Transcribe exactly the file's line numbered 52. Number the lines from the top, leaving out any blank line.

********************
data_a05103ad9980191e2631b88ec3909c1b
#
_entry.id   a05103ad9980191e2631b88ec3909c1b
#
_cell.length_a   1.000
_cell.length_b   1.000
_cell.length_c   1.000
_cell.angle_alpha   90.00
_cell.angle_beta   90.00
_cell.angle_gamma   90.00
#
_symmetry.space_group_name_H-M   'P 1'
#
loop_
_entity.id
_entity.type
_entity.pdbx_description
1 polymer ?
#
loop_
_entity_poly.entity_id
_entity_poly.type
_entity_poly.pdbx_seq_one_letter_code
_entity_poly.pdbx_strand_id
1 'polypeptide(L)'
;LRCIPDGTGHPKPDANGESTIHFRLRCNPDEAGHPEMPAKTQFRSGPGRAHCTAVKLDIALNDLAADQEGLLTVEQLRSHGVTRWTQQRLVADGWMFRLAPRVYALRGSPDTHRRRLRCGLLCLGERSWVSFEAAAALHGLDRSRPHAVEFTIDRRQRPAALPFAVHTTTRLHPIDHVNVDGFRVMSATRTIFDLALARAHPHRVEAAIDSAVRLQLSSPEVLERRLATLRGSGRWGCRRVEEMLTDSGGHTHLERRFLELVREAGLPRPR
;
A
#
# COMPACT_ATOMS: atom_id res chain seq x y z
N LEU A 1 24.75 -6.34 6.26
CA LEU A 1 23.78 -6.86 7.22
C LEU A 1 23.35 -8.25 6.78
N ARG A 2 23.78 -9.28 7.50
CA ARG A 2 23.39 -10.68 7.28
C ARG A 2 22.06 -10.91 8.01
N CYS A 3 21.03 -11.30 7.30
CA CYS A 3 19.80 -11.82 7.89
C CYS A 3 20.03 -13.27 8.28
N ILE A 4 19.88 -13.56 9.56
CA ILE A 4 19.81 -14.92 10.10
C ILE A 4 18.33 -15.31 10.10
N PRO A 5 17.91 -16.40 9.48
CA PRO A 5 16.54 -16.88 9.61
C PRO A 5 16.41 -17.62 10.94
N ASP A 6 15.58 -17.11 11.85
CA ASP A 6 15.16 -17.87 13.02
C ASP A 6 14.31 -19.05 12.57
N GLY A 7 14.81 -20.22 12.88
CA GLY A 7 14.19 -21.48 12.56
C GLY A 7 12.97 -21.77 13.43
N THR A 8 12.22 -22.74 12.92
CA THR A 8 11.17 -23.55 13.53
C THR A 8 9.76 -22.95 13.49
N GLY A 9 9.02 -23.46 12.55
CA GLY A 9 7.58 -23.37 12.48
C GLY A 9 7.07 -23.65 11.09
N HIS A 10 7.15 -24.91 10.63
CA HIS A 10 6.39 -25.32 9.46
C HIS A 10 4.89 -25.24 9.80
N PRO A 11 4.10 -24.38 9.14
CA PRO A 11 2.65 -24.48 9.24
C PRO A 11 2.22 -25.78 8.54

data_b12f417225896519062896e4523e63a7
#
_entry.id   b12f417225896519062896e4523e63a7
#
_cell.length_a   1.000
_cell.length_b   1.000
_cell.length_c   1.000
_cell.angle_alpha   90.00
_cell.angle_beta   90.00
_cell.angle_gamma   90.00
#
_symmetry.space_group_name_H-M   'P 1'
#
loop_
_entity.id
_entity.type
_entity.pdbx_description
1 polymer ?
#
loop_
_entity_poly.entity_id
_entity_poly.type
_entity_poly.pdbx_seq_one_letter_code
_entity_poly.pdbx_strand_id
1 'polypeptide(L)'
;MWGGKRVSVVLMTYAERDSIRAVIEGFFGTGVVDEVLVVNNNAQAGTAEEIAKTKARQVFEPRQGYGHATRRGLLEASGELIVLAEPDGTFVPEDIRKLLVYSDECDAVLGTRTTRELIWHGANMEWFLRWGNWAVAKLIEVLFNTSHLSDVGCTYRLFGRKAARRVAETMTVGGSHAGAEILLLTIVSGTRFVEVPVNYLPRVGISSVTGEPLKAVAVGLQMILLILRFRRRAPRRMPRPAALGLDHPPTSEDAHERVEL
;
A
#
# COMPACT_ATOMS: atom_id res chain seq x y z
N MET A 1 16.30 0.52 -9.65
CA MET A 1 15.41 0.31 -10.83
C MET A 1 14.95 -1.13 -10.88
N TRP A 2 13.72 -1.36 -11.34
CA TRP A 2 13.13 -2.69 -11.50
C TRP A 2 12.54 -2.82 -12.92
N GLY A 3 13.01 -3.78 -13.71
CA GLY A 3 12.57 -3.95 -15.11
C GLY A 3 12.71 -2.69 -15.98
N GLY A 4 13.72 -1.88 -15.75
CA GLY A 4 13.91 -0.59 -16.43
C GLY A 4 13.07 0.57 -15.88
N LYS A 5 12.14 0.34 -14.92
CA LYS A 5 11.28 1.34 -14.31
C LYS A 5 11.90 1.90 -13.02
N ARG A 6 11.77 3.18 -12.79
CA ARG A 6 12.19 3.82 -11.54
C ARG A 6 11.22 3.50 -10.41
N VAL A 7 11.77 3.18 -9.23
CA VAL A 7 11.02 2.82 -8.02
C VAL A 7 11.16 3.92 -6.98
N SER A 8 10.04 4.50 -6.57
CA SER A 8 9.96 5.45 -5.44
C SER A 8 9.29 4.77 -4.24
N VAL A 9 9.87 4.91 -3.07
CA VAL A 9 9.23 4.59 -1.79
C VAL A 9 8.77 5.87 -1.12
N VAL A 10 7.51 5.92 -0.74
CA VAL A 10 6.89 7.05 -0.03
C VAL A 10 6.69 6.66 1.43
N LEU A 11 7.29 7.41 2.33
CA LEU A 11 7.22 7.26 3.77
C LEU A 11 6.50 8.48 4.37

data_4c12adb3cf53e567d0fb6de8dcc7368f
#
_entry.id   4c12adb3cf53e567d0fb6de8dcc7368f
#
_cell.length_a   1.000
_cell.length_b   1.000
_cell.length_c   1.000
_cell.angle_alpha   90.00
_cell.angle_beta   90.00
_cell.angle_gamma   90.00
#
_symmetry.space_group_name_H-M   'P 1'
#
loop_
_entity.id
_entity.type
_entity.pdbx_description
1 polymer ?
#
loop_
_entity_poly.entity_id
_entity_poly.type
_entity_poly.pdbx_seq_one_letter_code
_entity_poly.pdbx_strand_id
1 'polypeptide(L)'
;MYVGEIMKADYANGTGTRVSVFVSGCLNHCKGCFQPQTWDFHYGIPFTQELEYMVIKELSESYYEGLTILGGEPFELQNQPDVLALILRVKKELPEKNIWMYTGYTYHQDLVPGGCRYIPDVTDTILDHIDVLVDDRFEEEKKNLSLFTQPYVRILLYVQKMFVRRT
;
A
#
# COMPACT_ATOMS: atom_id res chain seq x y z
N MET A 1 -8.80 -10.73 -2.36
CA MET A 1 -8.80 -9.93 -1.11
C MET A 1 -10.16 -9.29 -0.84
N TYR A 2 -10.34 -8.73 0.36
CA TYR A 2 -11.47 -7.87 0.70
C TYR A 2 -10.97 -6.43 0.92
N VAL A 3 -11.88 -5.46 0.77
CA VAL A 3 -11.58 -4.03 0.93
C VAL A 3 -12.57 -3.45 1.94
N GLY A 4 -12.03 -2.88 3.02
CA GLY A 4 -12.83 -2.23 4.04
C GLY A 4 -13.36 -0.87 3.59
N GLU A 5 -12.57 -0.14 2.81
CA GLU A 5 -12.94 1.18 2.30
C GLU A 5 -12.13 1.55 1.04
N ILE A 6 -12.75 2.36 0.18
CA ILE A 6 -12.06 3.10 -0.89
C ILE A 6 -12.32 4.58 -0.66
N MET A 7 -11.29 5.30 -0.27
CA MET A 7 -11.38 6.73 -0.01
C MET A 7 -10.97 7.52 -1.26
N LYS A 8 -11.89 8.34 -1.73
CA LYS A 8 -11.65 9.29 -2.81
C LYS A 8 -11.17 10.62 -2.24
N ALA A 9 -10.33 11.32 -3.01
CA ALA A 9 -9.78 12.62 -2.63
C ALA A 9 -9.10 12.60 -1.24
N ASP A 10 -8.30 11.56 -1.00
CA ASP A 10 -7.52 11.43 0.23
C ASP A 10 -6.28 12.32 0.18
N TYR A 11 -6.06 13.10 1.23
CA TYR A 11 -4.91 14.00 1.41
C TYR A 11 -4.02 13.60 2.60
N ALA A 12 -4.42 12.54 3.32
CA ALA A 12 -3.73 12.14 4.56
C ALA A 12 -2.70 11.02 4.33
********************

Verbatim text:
N THR A 8 12.22 -22.74 12.92